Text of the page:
The findings are, in many ways, not dissimilar to those reported from the Harvard simulation, in that the Iranians generally felt free to puruse their nuclear agenda, with US pressure limited and unable to bring about a fundamental change in regime policy, and Israel’s unilateral military options strictly limited. The simulation left open (or, perhaps, the participants all assumed) the actual goals of Iran’s nuclear program: is it to develop an operational weapon, the capacity to produce a weapon on short notice, the “breakout” capacity to develop a weapon in future free from external constraints, or something more limited? In this case, with the simulation very much focused on the current context, it made not have made much difference, however, since most or all of these options require that Iran maintain significant nuclear enrichment capacity.

and, yes, ANOTHER Iran nuclear simulation…

Initially this was reported it as taking place at the Carnegie Endowment for International Peace, but in fact it was conducted at the Brookings Institution. Laura Rozen has a few sparse details on here foreign policy blog here.

At this rate, soon we’ll be simulating Iran nuclear simulations!

another Iran simulation

Iran seems to be all the rage for high-profile crisis simulations these days–first the simulation at Harvard (blogged about below), and now news of a similar simulation at the Institute for National Security Studies at Tel Aviv University. According to a Reuters report published in the Israeli newspaper Ha’aretz:

Think-tank: U.S. will sideline Israel in Iran nuclear dispute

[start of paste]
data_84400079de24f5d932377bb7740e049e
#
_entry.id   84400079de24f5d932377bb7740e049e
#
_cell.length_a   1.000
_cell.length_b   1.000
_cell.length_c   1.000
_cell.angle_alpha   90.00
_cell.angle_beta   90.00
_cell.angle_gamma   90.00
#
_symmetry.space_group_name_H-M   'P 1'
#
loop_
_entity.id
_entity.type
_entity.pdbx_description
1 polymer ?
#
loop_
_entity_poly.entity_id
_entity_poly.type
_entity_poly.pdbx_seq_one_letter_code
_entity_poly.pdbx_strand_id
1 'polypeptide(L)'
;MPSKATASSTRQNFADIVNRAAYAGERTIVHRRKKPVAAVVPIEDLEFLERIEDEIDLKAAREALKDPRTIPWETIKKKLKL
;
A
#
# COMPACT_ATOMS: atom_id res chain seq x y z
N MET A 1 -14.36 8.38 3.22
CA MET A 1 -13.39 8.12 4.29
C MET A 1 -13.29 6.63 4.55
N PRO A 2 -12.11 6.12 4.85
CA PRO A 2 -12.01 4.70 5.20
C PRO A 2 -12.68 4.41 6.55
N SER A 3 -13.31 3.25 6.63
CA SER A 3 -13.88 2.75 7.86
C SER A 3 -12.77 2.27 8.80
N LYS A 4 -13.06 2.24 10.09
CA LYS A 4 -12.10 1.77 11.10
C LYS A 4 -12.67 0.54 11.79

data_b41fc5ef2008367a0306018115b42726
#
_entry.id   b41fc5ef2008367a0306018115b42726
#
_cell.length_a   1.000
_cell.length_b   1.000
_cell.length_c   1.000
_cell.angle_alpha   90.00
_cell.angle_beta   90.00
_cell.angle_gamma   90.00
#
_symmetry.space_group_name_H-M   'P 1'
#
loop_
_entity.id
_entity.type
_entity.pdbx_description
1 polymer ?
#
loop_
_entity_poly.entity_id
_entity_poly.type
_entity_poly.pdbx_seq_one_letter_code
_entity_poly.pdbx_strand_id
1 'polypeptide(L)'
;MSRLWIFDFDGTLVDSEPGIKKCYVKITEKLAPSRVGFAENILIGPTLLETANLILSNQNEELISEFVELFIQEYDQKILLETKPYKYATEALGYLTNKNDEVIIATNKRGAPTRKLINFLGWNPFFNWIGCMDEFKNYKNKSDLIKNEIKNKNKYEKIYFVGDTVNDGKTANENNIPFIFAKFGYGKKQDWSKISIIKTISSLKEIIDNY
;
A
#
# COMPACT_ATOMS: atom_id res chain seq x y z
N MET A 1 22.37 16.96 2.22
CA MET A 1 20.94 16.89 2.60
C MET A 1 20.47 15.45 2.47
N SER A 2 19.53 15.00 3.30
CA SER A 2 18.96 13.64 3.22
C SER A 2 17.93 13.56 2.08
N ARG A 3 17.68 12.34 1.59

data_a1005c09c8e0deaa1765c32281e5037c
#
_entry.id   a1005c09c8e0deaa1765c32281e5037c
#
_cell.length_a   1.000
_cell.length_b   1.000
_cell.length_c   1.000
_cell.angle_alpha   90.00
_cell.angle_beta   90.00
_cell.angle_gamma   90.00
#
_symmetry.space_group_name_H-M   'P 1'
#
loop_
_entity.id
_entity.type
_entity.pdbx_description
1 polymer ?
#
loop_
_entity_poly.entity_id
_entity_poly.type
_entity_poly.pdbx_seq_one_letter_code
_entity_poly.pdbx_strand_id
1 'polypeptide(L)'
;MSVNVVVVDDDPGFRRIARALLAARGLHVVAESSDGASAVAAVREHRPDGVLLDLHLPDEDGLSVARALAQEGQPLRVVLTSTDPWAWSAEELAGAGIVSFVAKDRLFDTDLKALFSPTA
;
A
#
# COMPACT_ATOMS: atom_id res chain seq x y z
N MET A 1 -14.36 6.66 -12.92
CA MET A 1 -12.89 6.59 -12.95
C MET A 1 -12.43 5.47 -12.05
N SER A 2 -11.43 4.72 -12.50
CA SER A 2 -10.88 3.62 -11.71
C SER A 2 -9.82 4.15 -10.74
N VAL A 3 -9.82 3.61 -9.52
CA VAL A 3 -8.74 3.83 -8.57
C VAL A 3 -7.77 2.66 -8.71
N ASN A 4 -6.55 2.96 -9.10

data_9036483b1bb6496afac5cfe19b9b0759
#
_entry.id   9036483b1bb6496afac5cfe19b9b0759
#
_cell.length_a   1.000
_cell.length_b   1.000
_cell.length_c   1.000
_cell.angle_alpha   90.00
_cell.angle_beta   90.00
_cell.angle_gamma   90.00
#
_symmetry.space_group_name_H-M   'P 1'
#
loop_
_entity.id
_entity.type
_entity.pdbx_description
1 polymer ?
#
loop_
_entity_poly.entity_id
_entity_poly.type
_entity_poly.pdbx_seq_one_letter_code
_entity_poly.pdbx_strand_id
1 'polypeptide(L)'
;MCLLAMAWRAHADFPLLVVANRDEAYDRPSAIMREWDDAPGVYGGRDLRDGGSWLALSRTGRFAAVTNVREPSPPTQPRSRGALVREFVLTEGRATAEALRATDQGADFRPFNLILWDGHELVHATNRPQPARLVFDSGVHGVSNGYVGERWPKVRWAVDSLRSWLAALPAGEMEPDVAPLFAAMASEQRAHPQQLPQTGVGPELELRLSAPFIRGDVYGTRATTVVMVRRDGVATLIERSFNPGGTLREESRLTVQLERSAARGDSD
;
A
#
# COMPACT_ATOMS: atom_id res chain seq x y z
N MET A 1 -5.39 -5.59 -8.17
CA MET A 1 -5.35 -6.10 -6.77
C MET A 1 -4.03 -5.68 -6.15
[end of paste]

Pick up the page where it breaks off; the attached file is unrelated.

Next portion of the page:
By Reuters

Israel will find itself diplomatically sidelined and militarily muzzled as the United States pursues a nuclear deal with Iran next year, according to a closed-door wargame at Israel’s top strategic think-tank.

Not even a warning shot by Prime Minister Benjamin Netanyahu – the simulation featured an undeclared Israeli commando raid on Iran’s Arak heavy water plant – would shake U.S. President Barack Obamas’s insistence on dialogue.

Israel’s arch-foe, meanwhile, will likely keep enriching uranium, perhaps even winning the grudging assent of the West.

“The Iranians came out feeling better than the Americans, as they were simply more determined to stick to their objectives,” said Giora Eiland, a former Israeli national security adviser who played Netanyahu in the Nov. 1 wargame at Tel Aviv University’s Institute for National Security Studies (INSS).

Aharon Zeevi-Farkash, a former chief of Israel’s military intelligence who played Iranian Supreme Leader Ayatollah Ali Khamenei, envisaged Tehran staying on its nuclear track “unless facing a threat to the survival of the regime”.

“That just wasn’t forthcoming from the Americans or their coalition,” Zeevi-Farkash said, adding that “Obama” should have buttressed negotiations by boosting the U.S. naval deployment in the Gulf or persuading India to slash its business ties to Iran.

According to Zeevi-Farkash, Iran would be unlikely to launch a nuclear attack on Israel, preferring to use such weaponry to protect against invasion and wield regional clout. As such, a preemptive Israeli strike could spur Iran to get the bomb.

Walt on the Harvard Iran simulation

Following on from my earlier blog post on Harvard’s recent Iran nuclear simulation, I’ve come across additional pieces on the simulation by Gary Sick (who participated as part of the Iran team) and Stephen Walt (who participated as part of the US team). Both provide additional detail on what transpired during the exercise.

What is especially interesting from a PaxSims point-of-view, however, are Walt’s comments on how the technical design of the simulation may have shaped the validity of its outputs. Given their broader applicability to simulation design, they are worth quoting at length:

In my view, what one might call the “external validity” of the game was limited by three unrealistic features.